Why the Over 65s Are Enjoying a Better Social Life than Millennials
24.07.2019 by Jim Ker
Millennials: already thinking you should probably get out more? Perhaps you’re spending one too many evenings holed up on the sofa getting stuck into a boxset? Or maybe you’re stashing any extra cash you’d have spent on a takeaway and making use of your leftovers or cooking homemade meals?
Whatever your current situation, you should consider this: your grandparents’ social life could be better than yours.
Such information isn’t coming directly from the team here at Kingston Unity, either. Instead, it’s highlighted in a rather enlightening iNews feature, which suggests those in the 65 and over age group spend ‘an extra £42 on recreation’.
“Young people today are spending less in cash terms on alcohol and tobacco, down £4 to £10 a week” iNews reports, with the new ‘culture vultures’ being those of retirement age.
A Shift in Spending Habits
Interestingly, while young people are spending less in cash terms on alcohol or tobacco, pensioners’ spend has risen from £2 to £11 per week.
What’s responsible for this shift in spending habits then?
“Partly, they reflect that young adults’ incomes have performed more poorly than pensioner incomes over the last two decades.” says iNews, “This is due to the youth-focused pay squeeze following the financial crisis, and billions of pounds of welfare cuts for working-age families.”
Of course, housing costs are to blame too, with younger families spending a higher share of their income on living costs. Elsewhere, rapid wealth increases mean older households can increasingly draw on their assets to support their day-to-day spending, continues iNews, “especially since new freedoms introduced in 2015 have opened up access to pension pots.”
The shift needs to be addressed – and soon – says Laura Gardiner, who penned the iNews piece. “So alongside Brexit, turning this picture around has to be a top priority for whoever the next resident of No.10 is – especially if they plan on winning back younger voters in the next election.”
Saving Little and Often
Now more than ever, it’s vital that millennials and those who form part of Generation Z (anyone born between the mid-1990s and mid-2000) consider putting money aside to help secure their financial future.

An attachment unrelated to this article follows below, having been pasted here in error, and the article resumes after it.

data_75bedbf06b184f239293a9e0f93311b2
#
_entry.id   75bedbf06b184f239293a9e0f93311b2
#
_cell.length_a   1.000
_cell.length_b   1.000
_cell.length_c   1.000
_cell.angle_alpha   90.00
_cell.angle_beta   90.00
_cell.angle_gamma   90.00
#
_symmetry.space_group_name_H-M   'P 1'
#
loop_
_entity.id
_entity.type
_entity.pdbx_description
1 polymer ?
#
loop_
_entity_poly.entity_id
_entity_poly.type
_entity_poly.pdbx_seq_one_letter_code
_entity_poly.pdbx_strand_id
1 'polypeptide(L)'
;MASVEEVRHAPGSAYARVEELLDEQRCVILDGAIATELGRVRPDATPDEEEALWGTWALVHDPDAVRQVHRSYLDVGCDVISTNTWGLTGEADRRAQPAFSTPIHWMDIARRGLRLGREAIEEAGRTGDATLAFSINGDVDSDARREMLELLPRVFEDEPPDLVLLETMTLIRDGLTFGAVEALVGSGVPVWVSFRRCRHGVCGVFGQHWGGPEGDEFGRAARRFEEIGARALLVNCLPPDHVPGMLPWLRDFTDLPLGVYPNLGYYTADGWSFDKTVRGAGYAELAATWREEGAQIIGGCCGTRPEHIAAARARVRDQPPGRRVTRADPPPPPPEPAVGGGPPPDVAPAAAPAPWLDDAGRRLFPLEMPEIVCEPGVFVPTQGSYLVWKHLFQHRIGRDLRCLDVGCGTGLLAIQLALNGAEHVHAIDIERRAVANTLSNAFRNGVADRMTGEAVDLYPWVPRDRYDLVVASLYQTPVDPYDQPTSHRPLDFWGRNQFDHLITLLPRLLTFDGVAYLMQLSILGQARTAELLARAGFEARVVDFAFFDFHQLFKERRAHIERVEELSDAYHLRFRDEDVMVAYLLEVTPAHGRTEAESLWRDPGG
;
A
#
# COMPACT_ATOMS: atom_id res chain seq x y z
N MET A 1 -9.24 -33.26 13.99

According to ThisisMoney, over a third of people in the Gen Z category are already one step ahead, believing that ‘saving little and often is important’. With £1000 or more in their savings account, they’re planning a more secure future by taking stock of their finances.
Interestingly, the article states that ‘70% of Gen Z check their finances daily, compared to 61% of millennials”. The insight comes as a result of a recently commissioned survey from a peer-to-peer lending company.
The ease of mobile banking was cited as fundamental in the financial behaviours of Gen Z survey participants.
“As Gen Z have grown up surrounded by tech, it is no surprise they have embraced mobile banking more than other generations.”
One sticking point, though, for young adults who haven’t yet got into a firm saving pattern, is this: schools could do more to educate kids about the importance of good financial management, including understanding how taxes work, the effect of debt and the importance of saving for a rainy day.
A piece on The Times website states that an influential YouTuber (Sophie Clough) posted this via Twitter: “I will never understand why schools don’t teach you stuff like this”, alongside a photo of the cover and contents page of a book called: ‘Money, a User’s Guide’.
The guide covers ‘the formerly unglamorous subjects of how to buy a home, how to budget and how to save, as well as everything you need to know about pensions, tax and insurance if you are under 40.’ Staggeringly, her tweet received nearly 300,000 likes and sparked a debate on Twitter which is no doubt ongoing.
While finances might sometimes be tight – and knowledge about money and savings may be limited for Sophie’s generation – another key point gleaned from the survey featured on the iNews site is this: ‘a massive 73 per cent of millennials and 70 per cent of Gen Z said they were happy to talk about their finances in general.’
It’s clear that financial transparency is important – and for both millennials and Gen Z participants. On top of that, the opportunity to save ‘little and often’ is also appealing.
Customers choosing Kingston Unity can rest assured that we’ve built our business based on transparency. Run for the benefit of you – and not for shareholder profit – our members are dotted throughout the UK and are enjoying a range of tax-efficient savings and investment options.
We’ve been doing what we do since 1840 and we’ve always invested exclusively for our members. Chat to us today about how you can secure your own financial future. After all, even saving a small amount of money per month can go a long way.